It's time to be in Hyderabad -- for Eid shopping!
Hyderabad, with its rich Islamic heritage, has no parallels when
it comes to Ramazan. While the pious observe fast for purification
of their soul, it is also the season of unprecedented economic
activity in the run-up
Ahead of the Muslim holy festival of Eid-ul-Fitr, markets in Jammu
and Kashmir's summer capital Srinagar are crowded with shoppers as
locals engage in hectic buying for the occasion.
Foreseeing the heavy rush of commuters, traffic authorities
declared city centre Lal Chowk, Residency Road and adjacent
markets out of bound for vehicular traffic three days ahead of the
"This has definitely helped the situation. In comparison to
previous years, when traffic jams in Lal Chowk would continue for
hours without end, the pedestrian passage has become easier and
safer", said Nazir Ahmad, 42, a shopper here.
Mutton, poultry, bakery, vegetables, sweets, hosiery and toys are
the most sought after items as buyers are seen haggling with the
shopkeepers over rates.
"There is no control whatsoever on the rates of items like bakery
and hosiery. The shopkeepers are asking for the sky.
"If you ask for a bargain, they don't give you a second look,"
said Muhammad Shafi, 50, a local contractor.
Even though the festival is still two or three days ahead,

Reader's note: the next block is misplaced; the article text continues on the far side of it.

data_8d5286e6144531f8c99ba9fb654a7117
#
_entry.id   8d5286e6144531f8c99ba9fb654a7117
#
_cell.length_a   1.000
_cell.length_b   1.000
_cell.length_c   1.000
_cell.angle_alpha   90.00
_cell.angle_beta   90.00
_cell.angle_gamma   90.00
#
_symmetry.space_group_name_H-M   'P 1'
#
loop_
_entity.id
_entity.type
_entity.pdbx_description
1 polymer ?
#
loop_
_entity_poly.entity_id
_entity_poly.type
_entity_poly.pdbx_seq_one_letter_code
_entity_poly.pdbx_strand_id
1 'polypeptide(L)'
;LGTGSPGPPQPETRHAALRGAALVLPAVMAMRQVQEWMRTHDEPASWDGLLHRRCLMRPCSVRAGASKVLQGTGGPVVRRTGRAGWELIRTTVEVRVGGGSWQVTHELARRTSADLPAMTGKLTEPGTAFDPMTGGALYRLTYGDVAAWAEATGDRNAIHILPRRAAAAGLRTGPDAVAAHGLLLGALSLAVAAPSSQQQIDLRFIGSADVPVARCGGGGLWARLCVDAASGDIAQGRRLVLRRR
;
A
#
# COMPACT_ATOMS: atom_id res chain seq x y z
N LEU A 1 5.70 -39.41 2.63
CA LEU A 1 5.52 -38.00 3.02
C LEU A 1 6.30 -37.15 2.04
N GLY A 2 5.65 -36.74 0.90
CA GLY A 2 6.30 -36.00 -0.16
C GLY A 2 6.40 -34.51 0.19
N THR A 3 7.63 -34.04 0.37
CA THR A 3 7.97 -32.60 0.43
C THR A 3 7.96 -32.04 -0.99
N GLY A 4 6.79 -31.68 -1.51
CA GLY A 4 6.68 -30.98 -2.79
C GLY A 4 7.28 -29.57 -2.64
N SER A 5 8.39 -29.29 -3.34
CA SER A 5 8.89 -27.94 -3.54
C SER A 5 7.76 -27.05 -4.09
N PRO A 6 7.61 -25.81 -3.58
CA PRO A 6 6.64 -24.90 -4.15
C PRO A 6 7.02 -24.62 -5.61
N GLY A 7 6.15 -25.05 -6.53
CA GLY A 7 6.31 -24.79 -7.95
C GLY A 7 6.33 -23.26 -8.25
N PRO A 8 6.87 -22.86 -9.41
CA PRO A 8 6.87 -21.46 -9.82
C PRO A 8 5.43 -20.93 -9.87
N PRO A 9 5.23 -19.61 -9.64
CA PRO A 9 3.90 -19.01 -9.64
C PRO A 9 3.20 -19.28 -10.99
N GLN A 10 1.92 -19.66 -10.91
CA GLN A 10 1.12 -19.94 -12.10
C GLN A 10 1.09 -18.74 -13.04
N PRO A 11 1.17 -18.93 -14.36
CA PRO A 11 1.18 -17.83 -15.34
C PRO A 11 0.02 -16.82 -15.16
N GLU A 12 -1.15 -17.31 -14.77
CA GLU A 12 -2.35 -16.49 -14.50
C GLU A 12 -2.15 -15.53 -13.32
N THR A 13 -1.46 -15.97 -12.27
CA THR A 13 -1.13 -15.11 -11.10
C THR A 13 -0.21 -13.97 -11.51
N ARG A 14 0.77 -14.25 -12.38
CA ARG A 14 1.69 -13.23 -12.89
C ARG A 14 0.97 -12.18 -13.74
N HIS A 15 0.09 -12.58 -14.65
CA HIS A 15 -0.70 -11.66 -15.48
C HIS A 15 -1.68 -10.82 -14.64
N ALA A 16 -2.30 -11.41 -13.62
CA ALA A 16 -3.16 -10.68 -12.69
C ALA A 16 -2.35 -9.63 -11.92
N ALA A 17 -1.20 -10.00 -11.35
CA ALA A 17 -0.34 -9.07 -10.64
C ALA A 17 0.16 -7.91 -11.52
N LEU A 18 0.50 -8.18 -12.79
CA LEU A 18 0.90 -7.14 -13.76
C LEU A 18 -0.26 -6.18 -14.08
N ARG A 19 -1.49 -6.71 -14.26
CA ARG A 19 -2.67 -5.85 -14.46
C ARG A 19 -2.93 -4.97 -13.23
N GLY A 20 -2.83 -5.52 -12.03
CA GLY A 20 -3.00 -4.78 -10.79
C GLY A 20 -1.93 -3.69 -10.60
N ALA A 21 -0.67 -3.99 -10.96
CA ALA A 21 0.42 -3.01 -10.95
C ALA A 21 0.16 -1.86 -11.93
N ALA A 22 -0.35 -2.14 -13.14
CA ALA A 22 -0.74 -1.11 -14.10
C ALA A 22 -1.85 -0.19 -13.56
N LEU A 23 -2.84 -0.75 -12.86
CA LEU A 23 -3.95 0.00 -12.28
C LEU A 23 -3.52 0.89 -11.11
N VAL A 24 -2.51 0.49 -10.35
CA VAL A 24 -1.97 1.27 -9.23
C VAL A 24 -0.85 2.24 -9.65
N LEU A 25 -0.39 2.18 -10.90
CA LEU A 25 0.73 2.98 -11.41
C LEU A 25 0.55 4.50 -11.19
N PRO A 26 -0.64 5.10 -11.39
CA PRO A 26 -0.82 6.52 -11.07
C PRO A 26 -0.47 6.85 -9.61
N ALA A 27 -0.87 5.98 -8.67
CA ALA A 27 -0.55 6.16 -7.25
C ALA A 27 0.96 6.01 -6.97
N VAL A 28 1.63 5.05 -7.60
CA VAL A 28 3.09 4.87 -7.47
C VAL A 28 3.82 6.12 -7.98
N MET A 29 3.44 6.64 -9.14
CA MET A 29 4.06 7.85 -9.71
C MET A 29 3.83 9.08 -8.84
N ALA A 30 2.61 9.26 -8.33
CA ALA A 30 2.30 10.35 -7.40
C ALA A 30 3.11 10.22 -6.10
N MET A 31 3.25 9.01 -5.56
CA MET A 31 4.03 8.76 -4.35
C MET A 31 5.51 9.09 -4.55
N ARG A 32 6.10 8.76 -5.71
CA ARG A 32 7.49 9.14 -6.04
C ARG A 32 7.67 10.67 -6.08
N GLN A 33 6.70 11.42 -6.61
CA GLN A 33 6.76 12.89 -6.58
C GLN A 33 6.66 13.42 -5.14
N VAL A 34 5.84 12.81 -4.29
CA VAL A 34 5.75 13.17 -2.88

depending on whether the crescent is sighted Tuesday or Wednesday,
people are jostling against each other in jam packed markets as if
there would be no tomorrow.
"It is not a question of when Eid falls, the problem is that
bakery, poultry and other essentials are being purchased in such a
hurry that these things would be out of stock by tomorrow.
"That is why one has to do in Rome as the Romans do," said
Basharat Ahmad, 38, a software engineer here.
The average income of middle class Kashmiris has definitely taken
a quantum leap because of increased government salaries and better
business opportunities, leading to many locals taking to charity
and helping the needy around religious festivals.
"Some very respectable orphanages and charitable institutions have
come up in Srinagar and many other towns of the Valley.
"Unlike the past, when everybody was concerned about himself and
his family, Kashmiris are now lending a helping hand to the needy
people as well," said Professor Muzaffar Ahmad, a college
Ahmad said even the surplus food during marriages and other social
functions is not wasted now, at least in Srinagar city.
"Surplus food is served to the needy in well maintained and well
organised charitable institutions," he said.
Despite the fact that just last week, 11 people were injured here
after separatist guerrillas hurled a grenade in Batmaloo area,
people have come out in large numbers to ensure they have enough
to eat and be merry on Eid.
"Eid is celebrated with the same fervour everywhere else in the
world. In Kashmir, one gets the feeling of panic buying and
frantic rushes because comparatively, our markets are much smaller
and more congested than in other parts of the world," remarked
Feroze Ahmad, a government official.
After the fasting month of Ramadan, during which Muslims observe
dawn-to-dusk fast and offer extended special evening prayers in
mosques, everybody in Kashmir feels entitled to a little
"That should not be seen either as being spendthrift or vulgar. It
is part of human nature. Everybody wants to spend more to make Eid
happier for his family," said Irfan Manzoor, a local journalist.
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